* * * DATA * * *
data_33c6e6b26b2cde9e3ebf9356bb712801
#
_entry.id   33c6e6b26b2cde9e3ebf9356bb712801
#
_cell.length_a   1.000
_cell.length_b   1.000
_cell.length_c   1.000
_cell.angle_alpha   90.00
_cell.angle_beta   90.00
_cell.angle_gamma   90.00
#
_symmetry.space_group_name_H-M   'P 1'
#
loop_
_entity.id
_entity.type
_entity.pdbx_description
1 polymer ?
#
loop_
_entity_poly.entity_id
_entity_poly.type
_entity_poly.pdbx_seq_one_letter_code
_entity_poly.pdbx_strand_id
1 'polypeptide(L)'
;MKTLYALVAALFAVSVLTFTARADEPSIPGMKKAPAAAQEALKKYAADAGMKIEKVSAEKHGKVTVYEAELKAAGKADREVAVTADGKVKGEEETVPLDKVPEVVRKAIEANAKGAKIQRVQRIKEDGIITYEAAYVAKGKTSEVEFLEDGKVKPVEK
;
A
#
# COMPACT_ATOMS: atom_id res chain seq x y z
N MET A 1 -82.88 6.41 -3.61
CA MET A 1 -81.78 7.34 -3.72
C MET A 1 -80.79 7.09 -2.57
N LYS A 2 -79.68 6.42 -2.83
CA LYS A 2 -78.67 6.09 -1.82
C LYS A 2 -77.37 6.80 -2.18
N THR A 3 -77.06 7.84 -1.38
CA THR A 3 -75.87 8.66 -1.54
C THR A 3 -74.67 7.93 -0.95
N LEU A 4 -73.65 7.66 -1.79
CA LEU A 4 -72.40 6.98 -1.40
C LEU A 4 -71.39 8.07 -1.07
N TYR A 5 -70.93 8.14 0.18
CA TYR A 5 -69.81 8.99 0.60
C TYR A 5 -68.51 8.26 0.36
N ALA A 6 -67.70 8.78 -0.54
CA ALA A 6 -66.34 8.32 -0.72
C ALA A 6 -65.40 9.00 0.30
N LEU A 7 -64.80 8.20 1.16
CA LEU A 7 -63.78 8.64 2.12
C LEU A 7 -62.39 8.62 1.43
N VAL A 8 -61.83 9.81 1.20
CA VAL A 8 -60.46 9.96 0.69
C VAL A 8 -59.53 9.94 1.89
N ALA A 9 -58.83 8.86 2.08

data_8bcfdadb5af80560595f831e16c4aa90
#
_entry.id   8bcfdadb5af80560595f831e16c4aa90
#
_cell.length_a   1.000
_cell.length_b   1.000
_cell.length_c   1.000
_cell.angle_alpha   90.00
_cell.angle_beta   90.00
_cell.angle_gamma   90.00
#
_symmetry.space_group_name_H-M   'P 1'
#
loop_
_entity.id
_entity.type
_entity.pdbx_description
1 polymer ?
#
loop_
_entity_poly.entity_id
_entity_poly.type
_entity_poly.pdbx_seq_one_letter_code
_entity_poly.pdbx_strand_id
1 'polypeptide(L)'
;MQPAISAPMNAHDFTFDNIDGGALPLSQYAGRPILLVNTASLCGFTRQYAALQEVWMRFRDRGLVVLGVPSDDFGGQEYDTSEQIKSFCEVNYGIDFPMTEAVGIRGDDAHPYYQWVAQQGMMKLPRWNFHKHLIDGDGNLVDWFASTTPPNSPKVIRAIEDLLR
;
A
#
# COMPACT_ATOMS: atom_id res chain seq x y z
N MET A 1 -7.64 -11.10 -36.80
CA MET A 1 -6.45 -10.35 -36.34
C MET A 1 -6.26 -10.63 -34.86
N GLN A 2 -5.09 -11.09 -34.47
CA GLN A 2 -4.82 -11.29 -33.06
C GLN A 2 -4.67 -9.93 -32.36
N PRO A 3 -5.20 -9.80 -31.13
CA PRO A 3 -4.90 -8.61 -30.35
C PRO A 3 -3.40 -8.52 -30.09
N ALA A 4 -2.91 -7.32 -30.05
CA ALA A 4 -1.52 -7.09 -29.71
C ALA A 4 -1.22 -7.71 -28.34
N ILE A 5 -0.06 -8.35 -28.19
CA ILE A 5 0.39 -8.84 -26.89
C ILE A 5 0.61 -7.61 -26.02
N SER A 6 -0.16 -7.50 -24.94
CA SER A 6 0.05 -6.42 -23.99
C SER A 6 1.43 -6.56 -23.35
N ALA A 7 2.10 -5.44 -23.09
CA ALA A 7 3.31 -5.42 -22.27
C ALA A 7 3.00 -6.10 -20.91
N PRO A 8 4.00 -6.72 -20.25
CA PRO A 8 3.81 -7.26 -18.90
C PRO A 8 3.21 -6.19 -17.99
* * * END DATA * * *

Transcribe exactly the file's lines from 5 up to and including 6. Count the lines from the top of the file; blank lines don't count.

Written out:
_cell.length_a   1.000
_cell.length_b   1.000